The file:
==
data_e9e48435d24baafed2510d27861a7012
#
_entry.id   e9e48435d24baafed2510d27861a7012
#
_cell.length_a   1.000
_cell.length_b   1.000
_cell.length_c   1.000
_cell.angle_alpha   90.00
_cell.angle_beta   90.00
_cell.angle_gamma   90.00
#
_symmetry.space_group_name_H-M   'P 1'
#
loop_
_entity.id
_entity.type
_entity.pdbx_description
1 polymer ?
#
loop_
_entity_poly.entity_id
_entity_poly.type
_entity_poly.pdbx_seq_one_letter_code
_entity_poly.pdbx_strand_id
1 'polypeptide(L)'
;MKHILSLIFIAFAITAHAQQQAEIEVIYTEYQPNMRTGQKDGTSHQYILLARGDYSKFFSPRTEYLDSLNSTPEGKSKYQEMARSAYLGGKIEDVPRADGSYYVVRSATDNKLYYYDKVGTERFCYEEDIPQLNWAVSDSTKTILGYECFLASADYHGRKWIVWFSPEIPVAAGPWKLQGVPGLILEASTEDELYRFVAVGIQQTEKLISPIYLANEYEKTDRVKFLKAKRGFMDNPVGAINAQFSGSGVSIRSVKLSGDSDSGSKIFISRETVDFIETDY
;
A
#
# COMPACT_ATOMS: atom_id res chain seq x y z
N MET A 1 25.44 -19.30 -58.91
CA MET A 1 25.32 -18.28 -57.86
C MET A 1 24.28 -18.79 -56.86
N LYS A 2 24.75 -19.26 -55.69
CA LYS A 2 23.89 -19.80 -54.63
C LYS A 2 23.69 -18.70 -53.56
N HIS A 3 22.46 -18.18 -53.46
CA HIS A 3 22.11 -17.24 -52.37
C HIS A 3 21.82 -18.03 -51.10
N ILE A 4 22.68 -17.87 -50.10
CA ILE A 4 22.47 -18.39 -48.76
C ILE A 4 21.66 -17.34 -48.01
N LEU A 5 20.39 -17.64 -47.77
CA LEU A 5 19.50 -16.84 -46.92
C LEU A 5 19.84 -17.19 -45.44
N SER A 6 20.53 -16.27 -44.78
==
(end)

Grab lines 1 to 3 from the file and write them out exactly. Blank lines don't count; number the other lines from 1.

data_e9e48435d24baafed2510d27861a7012
#
_entry.id   e9e48435d24baafed2510d27861a7012